By Fred A. Ryser
Birds have constantly been of willing curiosity to guy, seeing that their good looks, music and interesting behaviour are conspicuously displayed and will be seen and heard through even the main informal observer. This publication, the results of over thirty years of study, is the main accomplished ever released at the different chook lifetime of the nice Basin.
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Extra resources for Birds of the Great Basin: a natural history
William H. Behle of the University of Utah and George T. Austin of the Nevada State Museum reviewed the entire manuscript. Both of these reviewers have made notable contributions to the science of ornithology, and both possess firsthand knowledge of Great Basin ornithology. William R. Dawson of the University of Michigan reviewed the chapters on the fire of life and the water of life. Some of Dawson's experimental studies in these areas are classics. I sincerely appreciate the help I received from these three scientists.
These places provide little in the way of fresh water, food, shade, or cover for birds. But some birds, such as the tiny Snowy Plover, nest on the harshest of alkali flats. Windy days are frequent the year around. Wind accelerates the evaporation of water, promoting dehydration and desiccation and bringing an added chill factor to the spring and winter. Wind can interfere with flight and feeding and represents a threat to aboveground nests. Compared to those in many other deserts, sandstorms are relatively infrequent in the Great Basin Desert.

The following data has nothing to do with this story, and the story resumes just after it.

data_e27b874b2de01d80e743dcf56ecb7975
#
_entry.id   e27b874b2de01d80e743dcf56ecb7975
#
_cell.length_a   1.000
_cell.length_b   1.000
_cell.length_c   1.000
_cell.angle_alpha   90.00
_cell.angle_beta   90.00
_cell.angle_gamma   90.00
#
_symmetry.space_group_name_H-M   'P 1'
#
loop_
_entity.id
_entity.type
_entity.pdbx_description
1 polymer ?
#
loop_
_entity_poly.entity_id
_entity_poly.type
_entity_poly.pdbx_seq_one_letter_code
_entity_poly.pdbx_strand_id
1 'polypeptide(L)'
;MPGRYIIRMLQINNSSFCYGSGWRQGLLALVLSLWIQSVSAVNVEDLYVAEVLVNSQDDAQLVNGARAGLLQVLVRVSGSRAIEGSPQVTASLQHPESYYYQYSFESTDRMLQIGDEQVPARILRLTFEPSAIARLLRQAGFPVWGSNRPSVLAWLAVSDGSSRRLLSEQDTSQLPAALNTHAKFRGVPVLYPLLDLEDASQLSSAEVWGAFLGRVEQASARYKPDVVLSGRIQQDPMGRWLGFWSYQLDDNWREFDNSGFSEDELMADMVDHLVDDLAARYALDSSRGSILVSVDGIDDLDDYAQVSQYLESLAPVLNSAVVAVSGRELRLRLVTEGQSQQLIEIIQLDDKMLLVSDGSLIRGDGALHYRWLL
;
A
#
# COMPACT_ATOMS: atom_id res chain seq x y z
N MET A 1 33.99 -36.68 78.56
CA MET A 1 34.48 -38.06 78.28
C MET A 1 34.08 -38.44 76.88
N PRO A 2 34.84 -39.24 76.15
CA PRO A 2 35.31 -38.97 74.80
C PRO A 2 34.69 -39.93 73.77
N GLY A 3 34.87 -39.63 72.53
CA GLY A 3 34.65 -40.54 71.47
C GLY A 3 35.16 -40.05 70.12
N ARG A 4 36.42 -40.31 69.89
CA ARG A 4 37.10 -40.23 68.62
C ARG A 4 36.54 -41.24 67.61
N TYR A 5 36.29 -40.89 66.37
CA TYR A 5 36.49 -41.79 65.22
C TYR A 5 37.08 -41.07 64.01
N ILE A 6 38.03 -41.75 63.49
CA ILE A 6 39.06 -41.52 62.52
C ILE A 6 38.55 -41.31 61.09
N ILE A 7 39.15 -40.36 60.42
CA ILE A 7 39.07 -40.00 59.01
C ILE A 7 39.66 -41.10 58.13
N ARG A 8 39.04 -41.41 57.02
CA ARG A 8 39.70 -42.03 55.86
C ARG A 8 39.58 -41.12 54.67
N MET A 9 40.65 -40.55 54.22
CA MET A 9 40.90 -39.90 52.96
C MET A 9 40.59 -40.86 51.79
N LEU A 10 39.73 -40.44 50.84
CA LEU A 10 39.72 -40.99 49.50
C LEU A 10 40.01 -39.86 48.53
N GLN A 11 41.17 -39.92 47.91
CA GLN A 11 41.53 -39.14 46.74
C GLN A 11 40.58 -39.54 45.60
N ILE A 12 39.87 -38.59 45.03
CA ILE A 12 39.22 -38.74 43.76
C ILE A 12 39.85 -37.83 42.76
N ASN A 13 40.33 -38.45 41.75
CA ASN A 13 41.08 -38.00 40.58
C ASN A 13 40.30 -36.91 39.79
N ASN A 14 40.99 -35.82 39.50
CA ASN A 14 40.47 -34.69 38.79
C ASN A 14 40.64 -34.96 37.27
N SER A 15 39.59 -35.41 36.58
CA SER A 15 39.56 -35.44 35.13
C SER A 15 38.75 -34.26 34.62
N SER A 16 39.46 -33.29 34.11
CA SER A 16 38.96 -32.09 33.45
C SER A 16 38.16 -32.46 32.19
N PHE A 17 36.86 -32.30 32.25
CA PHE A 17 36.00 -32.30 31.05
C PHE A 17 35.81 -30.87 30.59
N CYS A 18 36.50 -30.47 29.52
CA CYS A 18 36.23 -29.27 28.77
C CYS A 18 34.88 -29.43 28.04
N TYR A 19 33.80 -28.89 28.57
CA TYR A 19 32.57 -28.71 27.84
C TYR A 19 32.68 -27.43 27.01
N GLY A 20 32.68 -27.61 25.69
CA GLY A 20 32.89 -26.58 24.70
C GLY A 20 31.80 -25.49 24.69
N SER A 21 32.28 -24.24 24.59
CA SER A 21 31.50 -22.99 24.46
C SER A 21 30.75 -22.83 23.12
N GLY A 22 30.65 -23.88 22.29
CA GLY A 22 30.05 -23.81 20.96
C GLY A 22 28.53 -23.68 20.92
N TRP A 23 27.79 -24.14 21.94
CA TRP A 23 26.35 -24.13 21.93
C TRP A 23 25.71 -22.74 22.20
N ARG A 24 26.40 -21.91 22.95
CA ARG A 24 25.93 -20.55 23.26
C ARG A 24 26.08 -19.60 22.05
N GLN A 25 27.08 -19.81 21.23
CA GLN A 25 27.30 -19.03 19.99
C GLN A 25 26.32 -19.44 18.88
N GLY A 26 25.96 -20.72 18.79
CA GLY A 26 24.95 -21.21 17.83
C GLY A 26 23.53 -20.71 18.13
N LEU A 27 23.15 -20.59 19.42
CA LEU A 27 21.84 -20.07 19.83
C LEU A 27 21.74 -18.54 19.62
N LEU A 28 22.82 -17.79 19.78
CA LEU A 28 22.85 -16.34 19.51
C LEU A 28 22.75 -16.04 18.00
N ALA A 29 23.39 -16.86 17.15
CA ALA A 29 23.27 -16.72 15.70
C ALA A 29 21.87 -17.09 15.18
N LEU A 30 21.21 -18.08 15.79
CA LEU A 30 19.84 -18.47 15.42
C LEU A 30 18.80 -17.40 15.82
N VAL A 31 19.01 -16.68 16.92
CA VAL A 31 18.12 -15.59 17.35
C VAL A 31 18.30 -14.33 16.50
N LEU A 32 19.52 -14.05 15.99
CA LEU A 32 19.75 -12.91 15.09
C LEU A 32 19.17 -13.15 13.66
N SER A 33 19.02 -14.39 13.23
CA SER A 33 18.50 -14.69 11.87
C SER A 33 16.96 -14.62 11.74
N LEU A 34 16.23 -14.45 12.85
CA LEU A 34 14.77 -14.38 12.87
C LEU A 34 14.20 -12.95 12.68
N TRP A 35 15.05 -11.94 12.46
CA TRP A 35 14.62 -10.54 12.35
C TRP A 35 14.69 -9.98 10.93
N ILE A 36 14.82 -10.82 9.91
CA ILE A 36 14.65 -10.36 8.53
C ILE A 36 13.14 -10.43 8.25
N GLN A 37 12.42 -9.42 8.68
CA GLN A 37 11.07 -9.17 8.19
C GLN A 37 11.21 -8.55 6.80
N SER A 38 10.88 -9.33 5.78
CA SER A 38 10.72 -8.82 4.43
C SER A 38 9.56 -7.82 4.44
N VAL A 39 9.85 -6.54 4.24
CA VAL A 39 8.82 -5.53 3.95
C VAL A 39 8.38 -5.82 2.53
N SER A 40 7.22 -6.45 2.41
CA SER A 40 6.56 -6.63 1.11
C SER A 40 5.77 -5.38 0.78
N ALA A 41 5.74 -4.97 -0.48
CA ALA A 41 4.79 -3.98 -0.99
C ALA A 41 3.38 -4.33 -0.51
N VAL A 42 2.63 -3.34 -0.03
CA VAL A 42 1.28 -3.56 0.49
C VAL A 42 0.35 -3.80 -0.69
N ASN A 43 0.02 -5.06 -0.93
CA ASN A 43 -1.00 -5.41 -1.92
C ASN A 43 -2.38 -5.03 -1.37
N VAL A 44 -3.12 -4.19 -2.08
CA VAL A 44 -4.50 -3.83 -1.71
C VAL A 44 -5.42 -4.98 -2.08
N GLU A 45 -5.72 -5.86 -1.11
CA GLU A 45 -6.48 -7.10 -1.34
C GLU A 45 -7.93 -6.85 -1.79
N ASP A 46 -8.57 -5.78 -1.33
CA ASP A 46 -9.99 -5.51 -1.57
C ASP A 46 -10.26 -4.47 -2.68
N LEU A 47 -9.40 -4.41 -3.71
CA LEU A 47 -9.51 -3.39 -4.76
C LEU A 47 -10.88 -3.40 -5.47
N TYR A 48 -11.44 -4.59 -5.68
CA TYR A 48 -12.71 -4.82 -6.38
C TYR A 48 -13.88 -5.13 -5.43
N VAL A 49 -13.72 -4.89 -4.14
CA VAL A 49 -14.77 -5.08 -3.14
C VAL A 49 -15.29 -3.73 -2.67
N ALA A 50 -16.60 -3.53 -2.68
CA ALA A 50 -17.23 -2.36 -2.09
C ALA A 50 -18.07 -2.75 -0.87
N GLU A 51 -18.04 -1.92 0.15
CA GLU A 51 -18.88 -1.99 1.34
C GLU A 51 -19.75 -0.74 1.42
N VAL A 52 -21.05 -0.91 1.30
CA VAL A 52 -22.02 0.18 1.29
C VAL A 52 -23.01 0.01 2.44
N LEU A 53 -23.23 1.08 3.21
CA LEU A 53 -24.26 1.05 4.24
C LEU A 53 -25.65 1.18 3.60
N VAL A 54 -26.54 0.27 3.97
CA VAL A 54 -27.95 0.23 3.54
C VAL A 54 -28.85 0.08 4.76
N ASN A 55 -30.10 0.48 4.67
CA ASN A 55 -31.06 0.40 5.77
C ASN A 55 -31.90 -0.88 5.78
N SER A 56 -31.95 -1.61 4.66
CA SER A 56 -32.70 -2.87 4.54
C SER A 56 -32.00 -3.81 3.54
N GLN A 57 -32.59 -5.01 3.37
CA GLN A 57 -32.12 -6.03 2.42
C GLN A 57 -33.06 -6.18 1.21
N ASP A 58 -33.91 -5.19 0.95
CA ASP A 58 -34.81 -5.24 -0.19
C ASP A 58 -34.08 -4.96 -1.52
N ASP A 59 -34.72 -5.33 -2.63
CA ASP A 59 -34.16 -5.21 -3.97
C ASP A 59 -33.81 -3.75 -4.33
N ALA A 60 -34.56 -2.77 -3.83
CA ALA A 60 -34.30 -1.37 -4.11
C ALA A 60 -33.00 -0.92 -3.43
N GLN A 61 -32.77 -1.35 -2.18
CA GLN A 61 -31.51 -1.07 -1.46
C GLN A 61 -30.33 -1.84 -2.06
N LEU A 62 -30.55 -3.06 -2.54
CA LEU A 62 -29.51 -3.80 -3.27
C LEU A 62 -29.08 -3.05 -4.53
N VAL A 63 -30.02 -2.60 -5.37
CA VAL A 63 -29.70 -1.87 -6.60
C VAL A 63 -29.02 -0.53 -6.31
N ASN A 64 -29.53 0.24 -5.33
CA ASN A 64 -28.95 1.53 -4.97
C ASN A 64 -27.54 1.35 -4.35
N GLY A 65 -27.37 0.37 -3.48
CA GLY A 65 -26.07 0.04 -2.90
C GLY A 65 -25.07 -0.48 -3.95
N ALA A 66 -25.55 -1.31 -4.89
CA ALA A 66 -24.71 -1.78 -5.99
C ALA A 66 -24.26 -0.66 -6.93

Body Size and Heat Balance Small birds the size of Bushtits, chickadees, and sparrows have a much more difficult time practicing homeothermism than do birds the size of magpies and ravens in the rapidly fluctuating thermal environments of deserts and mountains. For body size affects heat flow and the heat exchanges between a bird and its environment-all to the detriment of small birds. The thought that body size could influence a species' thermal relations with its environment has been with us for well over a hundred years, as naturalists have long pondered the so-called Bergmann's rule.